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Ryan Vacca

The Court of Appeals for the Federal Circuit is a unique institution. Unlike other circuit courts, the Federal Circuit’s jurisdiction is bound by subject area rather than geography, and it was created to address a unique set of problems specific to patent law. These characteristics have affected its institutional development and made the court one of the most frequently studied appellate courts. This chapter examines, through the use of empirical studies, the court’s development and describes the evolving qualities that have helped the Federal Circuit distinguish itself, for better or worse, as an institution. In particular, this chapter synthesizes the empirical literature involving uniformity, forum shopping, diversity and percolation, certainty and predictability, quality and formalism, court structure, characteristics and background of individual judges, internal dynamics, the use of en banc review, and the court’s interactions with other institutions.

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Peter S. Menell and Ryan Vacca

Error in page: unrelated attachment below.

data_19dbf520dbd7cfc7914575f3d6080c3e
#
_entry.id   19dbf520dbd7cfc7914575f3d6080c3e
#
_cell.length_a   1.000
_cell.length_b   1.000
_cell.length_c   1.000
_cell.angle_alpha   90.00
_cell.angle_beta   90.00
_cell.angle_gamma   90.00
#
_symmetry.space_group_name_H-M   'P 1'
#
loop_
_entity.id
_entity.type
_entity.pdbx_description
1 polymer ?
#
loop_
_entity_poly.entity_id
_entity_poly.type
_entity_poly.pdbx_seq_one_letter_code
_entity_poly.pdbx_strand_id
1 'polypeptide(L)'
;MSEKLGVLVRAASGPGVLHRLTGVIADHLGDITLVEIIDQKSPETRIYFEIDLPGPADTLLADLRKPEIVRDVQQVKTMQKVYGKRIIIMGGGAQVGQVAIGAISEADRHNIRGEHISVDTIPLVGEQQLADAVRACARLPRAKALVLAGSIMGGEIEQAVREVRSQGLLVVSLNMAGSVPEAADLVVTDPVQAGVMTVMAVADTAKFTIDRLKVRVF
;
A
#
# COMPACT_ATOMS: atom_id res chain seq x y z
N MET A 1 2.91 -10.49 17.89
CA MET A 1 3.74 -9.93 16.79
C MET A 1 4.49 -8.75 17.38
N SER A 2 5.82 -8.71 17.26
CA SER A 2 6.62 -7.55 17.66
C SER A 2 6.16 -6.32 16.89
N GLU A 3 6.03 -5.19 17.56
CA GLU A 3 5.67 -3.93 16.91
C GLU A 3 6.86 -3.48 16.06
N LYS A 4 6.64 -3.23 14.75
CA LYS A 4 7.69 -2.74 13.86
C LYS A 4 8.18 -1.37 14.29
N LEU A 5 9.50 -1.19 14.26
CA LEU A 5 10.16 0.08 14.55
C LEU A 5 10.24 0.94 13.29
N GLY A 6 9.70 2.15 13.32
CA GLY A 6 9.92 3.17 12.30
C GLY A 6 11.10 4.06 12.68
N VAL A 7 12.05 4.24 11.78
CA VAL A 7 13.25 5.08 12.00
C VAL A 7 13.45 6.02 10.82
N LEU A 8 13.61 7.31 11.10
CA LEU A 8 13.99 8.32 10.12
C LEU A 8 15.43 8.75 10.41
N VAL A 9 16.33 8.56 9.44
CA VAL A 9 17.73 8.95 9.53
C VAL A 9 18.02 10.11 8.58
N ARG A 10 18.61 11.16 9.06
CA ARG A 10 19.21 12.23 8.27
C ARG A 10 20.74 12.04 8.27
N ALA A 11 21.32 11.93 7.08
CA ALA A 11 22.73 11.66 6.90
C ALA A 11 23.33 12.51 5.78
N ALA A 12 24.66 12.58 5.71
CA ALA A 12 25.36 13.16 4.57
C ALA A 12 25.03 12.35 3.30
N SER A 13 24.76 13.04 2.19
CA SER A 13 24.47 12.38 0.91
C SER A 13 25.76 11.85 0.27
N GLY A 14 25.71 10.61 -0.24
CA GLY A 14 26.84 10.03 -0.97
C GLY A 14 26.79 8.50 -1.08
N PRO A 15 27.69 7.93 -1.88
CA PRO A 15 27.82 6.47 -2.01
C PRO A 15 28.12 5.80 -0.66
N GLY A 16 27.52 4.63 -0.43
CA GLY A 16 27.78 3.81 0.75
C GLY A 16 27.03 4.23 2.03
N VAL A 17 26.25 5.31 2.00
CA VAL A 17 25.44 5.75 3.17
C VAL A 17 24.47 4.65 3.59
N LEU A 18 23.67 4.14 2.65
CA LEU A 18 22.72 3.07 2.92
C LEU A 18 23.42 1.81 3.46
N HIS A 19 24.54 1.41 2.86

This chapter explores how 3D printing fits within US copyright law. US copyright law provides a well-developed framework for protecting creative designs, whether fixed in CAD files or 3D objects. Although 3D printing poses similar challenges encountered by content industries whose works were disrupted by the digital revolution, 3D printing brings distinctive issues. Although grounded in statute, US copyright law has a rich common law tradition affording courts significant leeway in adapting doctrines to new and unforeseen technological developments. This capacity is reinforced by the range of business strategies available for confronting appropriability challenges. This chapter surveys the 3D printing terrain on three levels: copyrightability of CAD files and 3D objects; enforcement challenges; and business strategies. The ultimate governance regime will depend upon business strategies that copyright owners and disruptive businesses pursue, the extent to which courts adapt doctrines to new and unforeseen challenges, and the Copyright Office’s DMCA exemptions.